How to dress according to your body shape

One of the first steps to feel good about ourselves is accepting how we look. No matter if you’re skinny, slim, curvy or a plus size kind of girl, dressing accordingly to your body shape is the key to look great.

According to Daily Mail Online, nine in ten women don’t know their body shape, meaning that only 10% of the women population can properly identify their body shape. The most common shape is the banana/rectangular shape (63%). Eight per cent of British women have a pear shaped body and seven per cent posses a hourglass type body.

There are different body shapes but I will focus on the four most common ones: banana shape, pear shape, apple shape and hourglass shape.

The hourglass shape
Bust and waist are the same size.
Boat necklines – it will tend to make you look top heavy.
Volume enhancing details – bows, ruffles, etc.
Stiff skirts make your hips look wider.
Embellishments in the hips.
What you should wear
Wrap blouse or dress – enhance your silhouette without adding any volume to your bust.
V-necks – slim down your bust.
Vertical stripes will slim down your upper half
Heels elongate your legs – it creates a more proportionate look.
Marylin Monroe, Scarlett Johanson, Kim Kardashian

The apple shape
Heavy in the middle, broad shoulders, undefined waist and thinner legs and harms.
Low shorts or skirts.
Thick belts – as it will draw attention to your waist.
Leggings, heavy boots and skinny jeans – make your legs look smaller.
Off- the shoulder cut, boat neck will draw too much attention to your chest.
What you should wear
V-necks and plunging necklines will draw attention to your bust and elongate your bust.
Woven materials will draw attention away from your middle.
High-waisted cut pants or shorts.
A-line dresses will help add definition to your figure.
Jessica Simpson, Drew Barrymore, Jennifer Hudson.

The pear shape
Hips are larger than the waist.
You have a small bust, narrow shoulders and defined waist.
Embellished and rear pocket trousers.
Tight fighting skirts.
Cigarette-style pants.
What you should wear
Wear bright colours and big prints on top.
Scoop and boat necks emphasize your bust.
Pointed toe shoe will elongate your legs and make your hips look more proportional.
Christina Aguilera, Alicia Keys, Tyra Banks.

The column shape
Rectangular shaped body.
Little or no waist definition.
Bust and shoulders are about the same width as your hip-line.
Jeans with big flares – they will put your body out of frame.
Straight dresses.
Shapeless clothes.
What you should wear
Belts and dresses that pinch at mid-section will draw attention to your waist.
Printed and textured fabric dresses will add dimension to your bust.
Bright and light colored skirts will add volume to your bottom half.
Skinny jeans
Cameron Diaz, Natalie Portman, Nicole Kidman.

The strawberry shape
Large and wide chest.
Shoulders are probably wider than your hips.
Small hips and legs.
Light colours on top will make your upper body look bigger.
Box shaped clothes will make you look shapeless.
Oversized style tops and jackets.
Loose and flowing tops will make you look bigger than you are.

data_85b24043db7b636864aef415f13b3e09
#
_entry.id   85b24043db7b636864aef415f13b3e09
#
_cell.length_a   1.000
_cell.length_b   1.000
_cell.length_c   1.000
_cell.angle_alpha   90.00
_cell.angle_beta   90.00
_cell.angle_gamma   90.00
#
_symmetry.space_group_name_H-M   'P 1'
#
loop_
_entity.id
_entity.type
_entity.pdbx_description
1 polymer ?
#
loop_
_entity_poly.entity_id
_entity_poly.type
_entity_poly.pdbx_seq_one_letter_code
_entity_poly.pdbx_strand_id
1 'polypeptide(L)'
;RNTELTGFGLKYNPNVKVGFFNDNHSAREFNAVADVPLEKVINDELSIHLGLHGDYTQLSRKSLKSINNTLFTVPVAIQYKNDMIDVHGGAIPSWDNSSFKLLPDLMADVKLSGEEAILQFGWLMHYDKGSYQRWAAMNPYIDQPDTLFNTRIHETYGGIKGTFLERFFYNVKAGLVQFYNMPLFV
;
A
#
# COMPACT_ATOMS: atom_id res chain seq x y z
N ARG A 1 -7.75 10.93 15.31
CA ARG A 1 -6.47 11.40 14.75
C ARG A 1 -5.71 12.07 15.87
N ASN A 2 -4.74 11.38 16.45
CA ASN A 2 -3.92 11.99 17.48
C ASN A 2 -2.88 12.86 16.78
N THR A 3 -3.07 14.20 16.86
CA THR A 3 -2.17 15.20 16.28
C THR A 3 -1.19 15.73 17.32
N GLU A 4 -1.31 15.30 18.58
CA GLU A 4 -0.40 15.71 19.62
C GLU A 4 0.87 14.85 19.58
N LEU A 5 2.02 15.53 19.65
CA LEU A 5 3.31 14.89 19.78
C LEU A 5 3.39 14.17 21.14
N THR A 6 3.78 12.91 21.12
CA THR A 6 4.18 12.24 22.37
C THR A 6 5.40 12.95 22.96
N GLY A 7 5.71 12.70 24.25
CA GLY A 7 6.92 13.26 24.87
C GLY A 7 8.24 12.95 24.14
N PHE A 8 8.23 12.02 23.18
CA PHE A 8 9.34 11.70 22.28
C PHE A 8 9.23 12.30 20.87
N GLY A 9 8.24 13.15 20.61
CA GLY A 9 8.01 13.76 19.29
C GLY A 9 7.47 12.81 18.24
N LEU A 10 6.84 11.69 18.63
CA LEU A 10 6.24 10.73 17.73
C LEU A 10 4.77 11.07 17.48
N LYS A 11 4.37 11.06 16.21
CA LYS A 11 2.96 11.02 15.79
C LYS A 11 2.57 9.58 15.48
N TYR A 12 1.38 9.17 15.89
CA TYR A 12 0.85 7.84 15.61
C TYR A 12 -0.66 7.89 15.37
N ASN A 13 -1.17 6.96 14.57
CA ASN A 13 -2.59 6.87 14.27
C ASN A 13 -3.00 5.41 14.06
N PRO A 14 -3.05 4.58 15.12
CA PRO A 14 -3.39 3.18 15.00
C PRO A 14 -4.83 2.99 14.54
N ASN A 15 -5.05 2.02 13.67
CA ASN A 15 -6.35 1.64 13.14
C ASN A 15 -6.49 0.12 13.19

What you should wear
Flared skirts will enhance your hips.
Flared pants will make your legs look amazing.
Belts will enhance your hips.
Dresses fitted in the top half, cinches in the waist and flutes over the hips in a A line.
Charlize Theron, Renée Zellweger, Naomi Campbell.

Now that you know your body type, we can have a look at some stores that have a plus-size section.

Simply Be – With more than ten store all over the UK, Simply Be has the latest trends from size 10 to 32. (online and in store)
On the 27th of November they will host a Christmas event with free style consultations, exclusive offers and savings. For further information, visit

ASOS – With a wide range of clothes from size 18 to size 28, they do free international deliveries. (online)

New look – With sizes that go until size 28, they have the latest trends at the lower prices. (online and in store)

Torrid fashion – American brand inspired to fit young women that wear sizes 12 to 28. (online and in store)

A couple of years ago it was hard for curvy/plus size women to find a store that would clothes that would fit their body. Nowadays, as women are starting to accept how they’re shaped and feeling proud of their curves, designers/retailers have felt a bigger pressure in expanding their clothing lines to every shaped women (from size 0 to size 32).

As the average woman in the UK is a size 16, on the 6th of November 2013, Debenhams’ flagship store in Oxford Street, launched size 16 mannequins so that every woman could relate to their brand.

Ben Barry, a Toronto-based modelling agent conducted a study about how mannequins influence women’s shopping habits. In the focus groups, women explained that they could picture themselves more when mannequins represented their demographics: “They could imagine how the dress would flatter their shape, how the aesthetic would suit their age and how the colours would complement their complexion.”He concluded that women are more likely to purchase items when mannequins reflect their demographics: “Their effectiveness depends on whether the model shares the consumers’ traits.”

Therefore, stores should have mannequins that represent every type of body so women could be more confident while shopping.

Picture courtesy of: Your something new

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